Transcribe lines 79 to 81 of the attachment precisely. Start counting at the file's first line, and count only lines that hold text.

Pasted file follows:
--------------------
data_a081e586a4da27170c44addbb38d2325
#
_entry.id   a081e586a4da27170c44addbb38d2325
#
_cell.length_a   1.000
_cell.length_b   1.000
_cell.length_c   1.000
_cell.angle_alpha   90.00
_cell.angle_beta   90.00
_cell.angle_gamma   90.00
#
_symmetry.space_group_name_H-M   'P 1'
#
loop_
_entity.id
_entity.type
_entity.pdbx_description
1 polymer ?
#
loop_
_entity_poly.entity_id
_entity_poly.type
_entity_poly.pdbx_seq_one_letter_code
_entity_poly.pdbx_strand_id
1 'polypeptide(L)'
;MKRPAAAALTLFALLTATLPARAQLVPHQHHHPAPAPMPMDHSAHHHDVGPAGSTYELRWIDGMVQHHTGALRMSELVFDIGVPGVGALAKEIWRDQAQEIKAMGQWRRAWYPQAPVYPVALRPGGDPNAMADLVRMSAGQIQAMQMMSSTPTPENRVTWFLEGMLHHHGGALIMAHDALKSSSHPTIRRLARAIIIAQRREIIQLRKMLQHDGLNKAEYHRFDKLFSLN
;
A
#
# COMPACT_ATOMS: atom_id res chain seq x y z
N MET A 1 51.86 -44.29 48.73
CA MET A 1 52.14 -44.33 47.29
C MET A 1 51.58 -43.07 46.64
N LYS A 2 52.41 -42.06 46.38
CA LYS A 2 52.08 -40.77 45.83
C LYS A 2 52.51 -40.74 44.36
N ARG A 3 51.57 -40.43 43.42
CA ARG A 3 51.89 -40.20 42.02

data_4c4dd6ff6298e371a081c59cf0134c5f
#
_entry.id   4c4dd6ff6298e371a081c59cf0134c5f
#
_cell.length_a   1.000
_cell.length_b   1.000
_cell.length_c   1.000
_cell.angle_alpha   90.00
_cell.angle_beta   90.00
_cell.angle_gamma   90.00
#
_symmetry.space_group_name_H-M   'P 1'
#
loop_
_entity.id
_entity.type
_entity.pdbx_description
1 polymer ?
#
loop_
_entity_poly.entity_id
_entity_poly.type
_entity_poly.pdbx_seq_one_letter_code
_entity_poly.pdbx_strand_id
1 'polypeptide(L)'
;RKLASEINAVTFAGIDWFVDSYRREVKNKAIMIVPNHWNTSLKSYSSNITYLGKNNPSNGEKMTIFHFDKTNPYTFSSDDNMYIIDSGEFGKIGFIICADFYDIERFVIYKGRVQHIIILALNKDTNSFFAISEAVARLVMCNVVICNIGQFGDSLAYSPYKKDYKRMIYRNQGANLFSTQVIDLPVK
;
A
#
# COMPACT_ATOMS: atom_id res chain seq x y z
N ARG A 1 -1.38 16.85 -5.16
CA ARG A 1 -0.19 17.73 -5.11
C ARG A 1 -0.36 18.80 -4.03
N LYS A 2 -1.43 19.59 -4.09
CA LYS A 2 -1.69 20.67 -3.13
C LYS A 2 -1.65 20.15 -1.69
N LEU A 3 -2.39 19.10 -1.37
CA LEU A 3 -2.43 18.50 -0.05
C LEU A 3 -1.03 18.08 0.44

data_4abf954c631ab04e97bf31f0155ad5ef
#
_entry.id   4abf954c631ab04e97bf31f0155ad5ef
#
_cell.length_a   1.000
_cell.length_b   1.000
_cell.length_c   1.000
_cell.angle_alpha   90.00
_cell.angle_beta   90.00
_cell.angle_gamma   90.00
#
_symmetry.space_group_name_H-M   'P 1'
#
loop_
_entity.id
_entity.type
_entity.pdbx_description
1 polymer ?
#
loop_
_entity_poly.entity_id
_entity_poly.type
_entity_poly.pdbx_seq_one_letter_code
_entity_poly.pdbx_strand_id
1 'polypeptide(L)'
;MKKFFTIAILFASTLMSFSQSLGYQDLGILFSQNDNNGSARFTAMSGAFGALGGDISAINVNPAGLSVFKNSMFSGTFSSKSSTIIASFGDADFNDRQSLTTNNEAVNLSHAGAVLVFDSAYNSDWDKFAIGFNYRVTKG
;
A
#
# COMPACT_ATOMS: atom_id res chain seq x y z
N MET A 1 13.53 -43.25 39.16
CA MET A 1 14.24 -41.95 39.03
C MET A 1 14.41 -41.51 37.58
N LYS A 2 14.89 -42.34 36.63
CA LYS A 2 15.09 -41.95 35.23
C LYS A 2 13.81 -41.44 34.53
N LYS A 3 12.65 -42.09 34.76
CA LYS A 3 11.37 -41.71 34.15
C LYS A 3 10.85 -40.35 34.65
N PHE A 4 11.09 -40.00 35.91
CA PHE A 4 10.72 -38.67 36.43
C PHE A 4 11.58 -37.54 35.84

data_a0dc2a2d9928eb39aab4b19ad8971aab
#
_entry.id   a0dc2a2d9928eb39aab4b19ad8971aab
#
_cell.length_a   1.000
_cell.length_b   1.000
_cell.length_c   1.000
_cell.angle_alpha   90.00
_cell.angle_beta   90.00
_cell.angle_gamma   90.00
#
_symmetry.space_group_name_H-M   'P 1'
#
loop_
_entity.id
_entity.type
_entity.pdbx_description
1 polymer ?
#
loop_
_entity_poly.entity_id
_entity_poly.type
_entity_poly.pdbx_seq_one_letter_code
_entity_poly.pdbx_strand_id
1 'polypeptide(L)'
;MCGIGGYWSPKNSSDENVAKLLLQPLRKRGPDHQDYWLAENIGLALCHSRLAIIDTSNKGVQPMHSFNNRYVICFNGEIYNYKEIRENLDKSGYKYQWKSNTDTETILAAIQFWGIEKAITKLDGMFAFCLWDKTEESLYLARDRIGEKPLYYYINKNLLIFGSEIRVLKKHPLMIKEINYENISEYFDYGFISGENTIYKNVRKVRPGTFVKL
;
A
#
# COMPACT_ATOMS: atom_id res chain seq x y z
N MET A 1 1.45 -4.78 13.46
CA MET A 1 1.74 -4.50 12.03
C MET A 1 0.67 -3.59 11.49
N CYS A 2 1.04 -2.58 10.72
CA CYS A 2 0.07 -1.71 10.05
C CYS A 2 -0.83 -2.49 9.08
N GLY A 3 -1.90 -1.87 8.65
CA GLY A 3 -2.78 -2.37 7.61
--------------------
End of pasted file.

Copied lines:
#
_entry.id   4abf954c631ab04e97bf31f0155ad5ef
#